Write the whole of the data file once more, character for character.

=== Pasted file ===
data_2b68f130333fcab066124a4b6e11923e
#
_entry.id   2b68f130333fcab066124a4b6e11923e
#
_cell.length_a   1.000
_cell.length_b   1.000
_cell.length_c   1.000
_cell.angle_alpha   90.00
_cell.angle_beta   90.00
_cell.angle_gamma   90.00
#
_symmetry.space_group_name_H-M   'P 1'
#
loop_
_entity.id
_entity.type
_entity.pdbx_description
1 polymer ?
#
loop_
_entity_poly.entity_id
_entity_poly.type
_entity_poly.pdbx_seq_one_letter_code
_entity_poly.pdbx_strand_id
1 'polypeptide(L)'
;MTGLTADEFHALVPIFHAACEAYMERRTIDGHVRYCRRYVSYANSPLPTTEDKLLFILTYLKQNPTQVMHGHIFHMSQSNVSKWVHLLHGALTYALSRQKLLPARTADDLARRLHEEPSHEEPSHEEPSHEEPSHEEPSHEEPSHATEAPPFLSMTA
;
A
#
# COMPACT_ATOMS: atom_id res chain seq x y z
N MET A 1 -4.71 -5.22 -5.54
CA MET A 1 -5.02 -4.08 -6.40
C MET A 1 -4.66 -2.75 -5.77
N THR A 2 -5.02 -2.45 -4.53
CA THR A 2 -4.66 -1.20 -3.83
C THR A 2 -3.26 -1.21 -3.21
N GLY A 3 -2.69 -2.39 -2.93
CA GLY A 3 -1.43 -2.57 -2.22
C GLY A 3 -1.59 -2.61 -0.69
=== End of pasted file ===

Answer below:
data_2b68f130333fcab066124a4b6e11923e
#
_entry.id   2b68f130333fcab066124a4b6e11923e
#
_cell.length_a   1.000
_cell.length_b   1.000
_cell.length_c   1.000
_cell.angle_alpha   90.00
_cell.angle_beta   90.00
_cell.angle_gamma   90.00
#
_symmetry.space_group_name_H-M   'P 1'
#
loop_
_entity.id
_entity.type
_entity.pdbx_description
1 polymer ?
#
loop_
_entity_poly.entity_id
_entity_poly.type
_entity_poly.pdbx_seq_one_letter_code
_entity_poly.pdbx_strand_id
1 'polypeptide(L)'
;MTGLTADEFHALVPIFHAACEAYMERRTIDGHVRYCRRYVSYANSPLPTTEDKLLFILTYLKQNPTQVMHGHIFHMSQSNVSKWVHLLHGALTYALSRQKLLPARTADDLARRLHEEPSHEEPSHEEPSHEEPSHEEPSHEEPSHATEAPPFLSMTA
;
A
#
# COMPACT_ATOMS: atom_id res chain seq x y z
N MET A 1 -4.71 -5.22 -5.54
CA MET A 1 -5.02 -4.08 -6.40
C MET A 1 -4.66 -2.75 -5.77
N THR A 2 -5.02 -2.45 -4.53
CA THR A 2 -4.66 -1.20 -3.83
C THR A 2 -3.26 -1.21 -3.21
N GLY A 3 -2.69 -2.39 -2.93
CA GLY A 3 -1.43 -2.57 -2.22
C GLY A 3 -1.59 -2.61 -0.69